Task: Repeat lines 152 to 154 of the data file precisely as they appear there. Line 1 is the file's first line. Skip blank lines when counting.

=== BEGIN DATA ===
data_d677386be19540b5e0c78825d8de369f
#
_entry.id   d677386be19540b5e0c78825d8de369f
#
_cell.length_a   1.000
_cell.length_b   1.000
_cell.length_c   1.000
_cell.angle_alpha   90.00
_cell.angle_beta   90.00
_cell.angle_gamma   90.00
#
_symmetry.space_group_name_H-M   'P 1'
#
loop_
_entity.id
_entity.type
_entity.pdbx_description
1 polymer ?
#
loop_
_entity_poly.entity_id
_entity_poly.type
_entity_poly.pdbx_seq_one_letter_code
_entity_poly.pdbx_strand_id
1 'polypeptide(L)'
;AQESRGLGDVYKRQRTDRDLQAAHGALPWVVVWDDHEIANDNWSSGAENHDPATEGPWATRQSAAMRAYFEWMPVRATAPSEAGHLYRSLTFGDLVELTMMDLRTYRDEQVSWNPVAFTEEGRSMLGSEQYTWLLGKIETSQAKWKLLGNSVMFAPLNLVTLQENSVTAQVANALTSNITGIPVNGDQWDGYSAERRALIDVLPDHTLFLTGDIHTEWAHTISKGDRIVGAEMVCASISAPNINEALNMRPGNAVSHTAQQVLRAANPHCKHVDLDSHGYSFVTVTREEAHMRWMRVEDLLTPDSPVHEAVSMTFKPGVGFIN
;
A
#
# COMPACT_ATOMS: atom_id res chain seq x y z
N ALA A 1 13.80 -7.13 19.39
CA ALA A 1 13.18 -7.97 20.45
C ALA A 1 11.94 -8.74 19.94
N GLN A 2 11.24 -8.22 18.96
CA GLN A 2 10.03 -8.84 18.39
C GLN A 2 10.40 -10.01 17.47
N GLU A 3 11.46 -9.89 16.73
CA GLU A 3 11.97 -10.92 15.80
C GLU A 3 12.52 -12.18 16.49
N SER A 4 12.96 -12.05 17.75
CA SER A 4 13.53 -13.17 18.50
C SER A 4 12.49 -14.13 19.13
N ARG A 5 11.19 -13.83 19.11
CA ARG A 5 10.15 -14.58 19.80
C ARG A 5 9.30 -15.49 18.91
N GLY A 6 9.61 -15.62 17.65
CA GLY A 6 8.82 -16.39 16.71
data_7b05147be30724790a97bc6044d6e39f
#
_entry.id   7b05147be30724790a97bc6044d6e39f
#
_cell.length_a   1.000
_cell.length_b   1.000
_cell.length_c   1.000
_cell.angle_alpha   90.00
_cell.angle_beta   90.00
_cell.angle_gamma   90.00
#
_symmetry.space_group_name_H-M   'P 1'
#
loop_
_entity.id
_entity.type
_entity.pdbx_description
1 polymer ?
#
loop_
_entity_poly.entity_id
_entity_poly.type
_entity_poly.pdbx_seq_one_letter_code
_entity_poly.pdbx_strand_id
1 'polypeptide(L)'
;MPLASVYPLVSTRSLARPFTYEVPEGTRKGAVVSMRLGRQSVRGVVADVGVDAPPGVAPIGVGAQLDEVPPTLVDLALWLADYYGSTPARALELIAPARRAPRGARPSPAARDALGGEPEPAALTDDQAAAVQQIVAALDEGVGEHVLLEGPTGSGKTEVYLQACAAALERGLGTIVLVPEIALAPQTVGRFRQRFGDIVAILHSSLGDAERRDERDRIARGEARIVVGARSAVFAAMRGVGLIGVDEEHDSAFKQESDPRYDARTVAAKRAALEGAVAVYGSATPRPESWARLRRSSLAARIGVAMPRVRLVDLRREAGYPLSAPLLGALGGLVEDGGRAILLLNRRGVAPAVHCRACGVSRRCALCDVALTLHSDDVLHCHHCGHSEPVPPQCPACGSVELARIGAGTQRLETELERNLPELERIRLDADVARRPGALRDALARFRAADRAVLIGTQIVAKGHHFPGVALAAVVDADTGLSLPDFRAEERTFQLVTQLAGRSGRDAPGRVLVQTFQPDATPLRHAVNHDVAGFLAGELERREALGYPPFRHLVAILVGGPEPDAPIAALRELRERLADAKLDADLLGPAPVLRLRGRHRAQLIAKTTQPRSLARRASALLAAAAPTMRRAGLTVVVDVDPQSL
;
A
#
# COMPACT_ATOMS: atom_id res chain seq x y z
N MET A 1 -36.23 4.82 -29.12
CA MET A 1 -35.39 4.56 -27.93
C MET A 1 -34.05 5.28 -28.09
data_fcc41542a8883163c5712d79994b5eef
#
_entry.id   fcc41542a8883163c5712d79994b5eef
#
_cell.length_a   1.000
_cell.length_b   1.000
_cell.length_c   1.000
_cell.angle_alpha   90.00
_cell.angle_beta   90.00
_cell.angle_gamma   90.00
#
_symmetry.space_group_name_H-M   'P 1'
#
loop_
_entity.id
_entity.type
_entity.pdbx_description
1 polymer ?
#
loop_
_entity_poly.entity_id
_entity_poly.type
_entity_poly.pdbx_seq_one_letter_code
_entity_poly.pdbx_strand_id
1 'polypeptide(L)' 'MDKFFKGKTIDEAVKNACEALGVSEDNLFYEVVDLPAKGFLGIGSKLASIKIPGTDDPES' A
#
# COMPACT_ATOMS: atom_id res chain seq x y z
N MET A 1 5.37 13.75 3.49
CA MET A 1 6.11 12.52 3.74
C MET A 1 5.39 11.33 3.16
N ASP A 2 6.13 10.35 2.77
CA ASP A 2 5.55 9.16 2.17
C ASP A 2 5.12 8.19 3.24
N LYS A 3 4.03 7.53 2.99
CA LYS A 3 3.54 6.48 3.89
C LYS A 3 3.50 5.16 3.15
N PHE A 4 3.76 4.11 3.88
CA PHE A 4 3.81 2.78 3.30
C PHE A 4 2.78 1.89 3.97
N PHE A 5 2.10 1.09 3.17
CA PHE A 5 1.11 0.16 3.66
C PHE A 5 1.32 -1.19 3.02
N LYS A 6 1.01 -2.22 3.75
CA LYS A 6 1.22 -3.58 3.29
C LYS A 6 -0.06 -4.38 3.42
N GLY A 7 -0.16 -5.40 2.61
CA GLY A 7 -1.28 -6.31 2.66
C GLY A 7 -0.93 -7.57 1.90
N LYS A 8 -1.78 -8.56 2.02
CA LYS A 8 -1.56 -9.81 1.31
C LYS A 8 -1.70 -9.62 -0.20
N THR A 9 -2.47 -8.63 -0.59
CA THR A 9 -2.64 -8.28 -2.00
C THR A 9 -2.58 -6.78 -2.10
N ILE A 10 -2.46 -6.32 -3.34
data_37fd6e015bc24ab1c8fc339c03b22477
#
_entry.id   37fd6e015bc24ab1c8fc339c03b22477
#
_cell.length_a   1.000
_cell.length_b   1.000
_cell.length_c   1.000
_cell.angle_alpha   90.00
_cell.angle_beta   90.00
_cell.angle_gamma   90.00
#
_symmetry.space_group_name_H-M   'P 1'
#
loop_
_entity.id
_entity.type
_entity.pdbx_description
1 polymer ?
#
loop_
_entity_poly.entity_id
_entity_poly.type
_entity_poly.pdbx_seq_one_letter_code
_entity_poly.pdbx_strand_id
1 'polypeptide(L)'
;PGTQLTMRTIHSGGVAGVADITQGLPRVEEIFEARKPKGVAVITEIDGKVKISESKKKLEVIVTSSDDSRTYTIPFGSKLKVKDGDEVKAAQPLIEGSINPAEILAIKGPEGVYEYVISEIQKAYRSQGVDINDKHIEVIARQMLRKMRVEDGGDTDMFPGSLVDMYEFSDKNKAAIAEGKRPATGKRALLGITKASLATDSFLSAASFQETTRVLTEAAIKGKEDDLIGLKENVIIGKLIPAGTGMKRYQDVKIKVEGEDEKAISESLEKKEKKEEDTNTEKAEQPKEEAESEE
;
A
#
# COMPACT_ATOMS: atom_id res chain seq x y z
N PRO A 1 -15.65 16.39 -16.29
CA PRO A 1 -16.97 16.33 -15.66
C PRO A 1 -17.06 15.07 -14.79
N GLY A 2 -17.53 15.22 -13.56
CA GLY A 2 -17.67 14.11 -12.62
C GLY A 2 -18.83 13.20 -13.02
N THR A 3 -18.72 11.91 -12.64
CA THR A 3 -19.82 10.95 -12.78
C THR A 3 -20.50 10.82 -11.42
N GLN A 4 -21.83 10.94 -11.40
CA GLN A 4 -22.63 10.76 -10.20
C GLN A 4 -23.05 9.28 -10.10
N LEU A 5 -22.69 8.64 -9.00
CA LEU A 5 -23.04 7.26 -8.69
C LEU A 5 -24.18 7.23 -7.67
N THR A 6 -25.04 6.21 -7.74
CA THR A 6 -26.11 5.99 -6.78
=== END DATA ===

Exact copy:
_entity.pdbx_description
1 polymer ?
#